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Philosophy: Root Of All Evil Essay, Research Paper

The Root of All Evil

An obsession of any kind is usually unhealthy, but obsession with money can destroy the soul. Karl Marx believed that human activity is paralyzed by the capitalist system. To be sure, the all-encompassing passion for wealth and power is unchristian, but is all capitalism evil? If the answer were yes, then abandoning capitalism, with its central goal of profit, would seem to be an obvious solution to the social ills of mankind. Of course, eliminating capitalism is not the answer. The fact is that capitalism, based on free competition without deception or fraud, can lead to justly obtained profits, while serving the common good.

Consider the entrepreneurs Eli Whitney, John Deere and Henry Ford, and the enormous contributions they made to society. No matter how much money they may have earned, it was insignificant compared with the tremendous economic benefits, shared by millions of people, due to the innovation of these great American inventors. Often the greatest criticism of capitalism comes from social visionaries, such as Erich Fromm. He proposes that mankind must cease living in the having mode, concerned only with material wealth and power, to enter the being mode, and abandon their selfishness and greed. Fromm states, “In the having mode of existence my relationship to the world is one of possessing and owning, one in which I want to make everybody and everything, including myself, my property” (12). This view of the having mode would certainly explain the obscenely extravagant impulses of residents of Beverly Hills, California, but would it apply to corporations, whose contributions ultimately raise the standard of living for all?

Advocates of social responsibility often point to philanthropic activities, as typifying their vision of corporate citizenship. If one strolls through the halls of a major-city hospital, library, or college, they will come upon a list of patrons responsible for the funding of these institutions. The John Echlin Foundation, for example, is one major contributor to The Hospital of Saint Raphael, in New Haven, Connecticut. Firms not only built and funded many hospitals and schools, but they essentially created such national nonprofit organizations as the YMCA. Companies created hospitals in areas where their employees lived, so future workforces would be healthy. They funded community chests devoted to social, educational, and recreational amenities for employees, and even gave money to employees’ churches so that their spiritual needs would be met. Railroad companies built a system of YMCAs to give itinerant employees a place to stay the night and get a hot meal. These expenditures were relatively easy to defend to directors and shareholders, because the connection between them and the profits of the business were clear. Amoco Foundation executive director Patricia Wright put it, “anyone involved in the corporate world knows that it is necessary to have a strong strategic link between charitable giving and the corporation’s bottom line” (Hood 20).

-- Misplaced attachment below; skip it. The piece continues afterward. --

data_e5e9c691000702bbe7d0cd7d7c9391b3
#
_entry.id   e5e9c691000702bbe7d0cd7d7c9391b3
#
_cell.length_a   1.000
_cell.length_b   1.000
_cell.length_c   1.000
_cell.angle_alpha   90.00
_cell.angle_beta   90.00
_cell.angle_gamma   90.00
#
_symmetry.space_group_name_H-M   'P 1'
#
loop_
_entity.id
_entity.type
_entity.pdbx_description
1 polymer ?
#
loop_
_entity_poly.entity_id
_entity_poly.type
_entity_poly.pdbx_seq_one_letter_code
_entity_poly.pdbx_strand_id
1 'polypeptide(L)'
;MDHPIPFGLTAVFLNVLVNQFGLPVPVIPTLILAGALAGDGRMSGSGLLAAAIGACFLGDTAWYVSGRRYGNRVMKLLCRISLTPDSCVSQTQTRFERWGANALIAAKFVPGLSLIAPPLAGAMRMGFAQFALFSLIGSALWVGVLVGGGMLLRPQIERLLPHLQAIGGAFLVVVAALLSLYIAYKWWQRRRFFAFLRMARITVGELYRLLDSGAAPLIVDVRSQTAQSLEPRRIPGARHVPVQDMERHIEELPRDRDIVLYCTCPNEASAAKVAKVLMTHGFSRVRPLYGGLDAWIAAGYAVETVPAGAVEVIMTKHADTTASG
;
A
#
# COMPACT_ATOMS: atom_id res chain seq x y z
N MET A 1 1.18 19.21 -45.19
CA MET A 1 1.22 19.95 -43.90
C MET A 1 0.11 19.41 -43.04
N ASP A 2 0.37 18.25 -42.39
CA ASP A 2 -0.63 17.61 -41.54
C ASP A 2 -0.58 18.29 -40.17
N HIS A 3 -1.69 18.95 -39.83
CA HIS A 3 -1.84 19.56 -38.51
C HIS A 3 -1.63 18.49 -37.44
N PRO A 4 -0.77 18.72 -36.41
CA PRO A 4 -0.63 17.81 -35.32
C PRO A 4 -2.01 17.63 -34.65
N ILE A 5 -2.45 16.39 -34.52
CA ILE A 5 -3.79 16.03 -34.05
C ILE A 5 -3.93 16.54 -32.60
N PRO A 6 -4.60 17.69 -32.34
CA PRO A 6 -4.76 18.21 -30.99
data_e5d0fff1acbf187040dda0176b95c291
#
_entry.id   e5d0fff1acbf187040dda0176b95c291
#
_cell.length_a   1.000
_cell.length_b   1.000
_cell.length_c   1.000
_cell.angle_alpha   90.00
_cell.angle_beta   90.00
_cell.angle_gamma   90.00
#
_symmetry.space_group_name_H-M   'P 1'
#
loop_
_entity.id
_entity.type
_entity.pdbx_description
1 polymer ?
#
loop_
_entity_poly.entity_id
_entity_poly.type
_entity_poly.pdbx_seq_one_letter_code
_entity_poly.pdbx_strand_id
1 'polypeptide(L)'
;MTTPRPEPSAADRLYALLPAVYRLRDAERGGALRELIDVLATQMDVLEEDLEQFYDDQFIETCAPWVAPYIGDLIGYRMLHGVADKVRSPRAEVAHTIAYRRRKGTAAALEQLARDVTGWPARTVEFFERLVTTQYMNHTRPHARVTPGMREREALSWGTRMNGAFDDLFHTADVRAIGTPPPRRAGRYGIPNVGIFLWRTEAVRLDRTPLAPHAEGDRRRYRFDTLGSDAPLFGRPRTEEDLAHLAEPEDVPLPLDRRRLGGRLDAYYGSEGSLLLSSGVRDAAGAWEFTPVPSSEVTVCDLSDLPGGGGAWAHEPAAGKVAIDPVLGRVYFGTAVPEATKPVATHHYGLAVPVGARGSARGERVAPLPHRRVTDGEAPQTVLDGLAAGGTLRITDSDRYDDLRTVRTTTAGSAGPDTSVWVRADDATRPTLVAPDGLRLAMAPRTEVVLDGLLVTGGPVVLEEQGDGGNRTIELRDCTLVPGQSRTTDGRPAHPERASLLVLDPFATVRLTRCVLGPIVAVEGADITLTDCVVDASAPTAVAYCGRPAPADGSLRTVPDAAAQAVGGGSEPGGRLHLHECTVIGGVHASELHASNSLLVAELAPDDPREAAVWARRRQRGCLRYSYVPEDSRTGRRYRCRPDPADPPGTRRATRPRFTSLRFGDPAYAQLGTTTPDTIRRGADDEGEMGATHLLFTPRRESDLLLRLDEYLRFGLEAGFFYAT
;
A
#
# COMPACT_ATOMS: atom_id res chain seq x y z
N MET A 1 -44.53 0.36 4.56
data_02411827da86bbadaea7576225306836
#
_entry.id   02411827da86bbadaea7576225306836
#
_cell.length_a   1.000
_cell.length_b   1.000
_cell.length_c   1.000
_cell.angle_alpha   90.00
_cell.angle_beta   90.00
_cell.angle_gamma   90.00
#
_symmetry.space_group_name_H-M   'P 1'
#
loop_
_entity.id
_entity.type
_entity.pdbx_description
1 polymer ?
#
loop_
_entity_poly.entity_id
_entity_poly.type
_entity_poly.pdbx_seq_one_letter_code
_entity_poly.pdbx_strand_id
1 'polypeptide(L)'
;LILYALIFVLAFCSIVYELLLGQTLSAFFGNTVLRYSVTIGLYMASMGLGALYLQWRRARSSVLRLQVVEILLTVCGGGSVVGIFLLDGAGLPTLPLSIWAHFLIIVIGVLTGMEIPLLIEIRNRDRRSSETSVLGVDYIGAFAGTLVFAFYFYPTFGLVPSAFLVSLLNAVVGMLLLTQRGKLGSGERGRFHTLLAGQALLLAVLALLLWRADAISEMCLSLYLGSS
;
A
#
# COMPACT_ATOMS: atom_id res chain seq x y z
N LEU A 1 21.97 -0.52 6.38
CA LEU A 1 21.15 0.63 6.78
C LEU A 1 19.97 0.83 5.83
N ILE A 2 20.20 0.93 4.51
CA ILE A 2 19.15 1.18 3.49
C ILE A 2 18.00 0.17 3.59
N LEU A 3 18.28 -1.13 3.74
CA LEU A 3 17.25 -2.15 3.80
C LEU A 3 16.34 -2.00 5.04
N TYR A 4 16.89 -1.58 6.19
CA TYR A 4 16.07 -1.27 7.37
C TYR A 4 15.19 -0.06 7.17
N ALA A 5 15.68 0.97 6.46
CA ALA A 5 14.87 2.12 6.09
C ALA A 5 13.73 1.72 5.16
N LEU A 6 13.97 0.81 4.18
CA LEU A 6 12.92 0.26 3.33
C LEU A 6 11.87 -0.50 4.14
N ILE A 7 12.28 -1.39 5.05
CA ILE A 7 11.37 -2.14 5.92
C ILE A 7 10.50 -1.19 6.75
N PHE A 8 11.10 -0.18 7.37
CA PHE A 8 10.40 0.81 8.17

The nature of corporate giving has changed through the years. During the 1950s and 1960s outside directors of foundations, made decisions on the basis of social and humanitarian issues, not corporate goals. The Amoco Foundation had traditionally given money to a host of causes, from the arts to medical research. In 1992, Amoco decided to focus philanthropy in just two areas, education and inner cities. American business executives have increasingly embraced this concept, often called strategic philanthropy. Strategic philanthropy simply involves ongoing consideration of how corporate giving ties into the firm’s need to attract good employees, enthusiastic investors, and loyal customers. As long as corporate philanthropy has a business interest, companies have a legitimate role to play in addressing social problems, and will deploy all of their resources in the effort.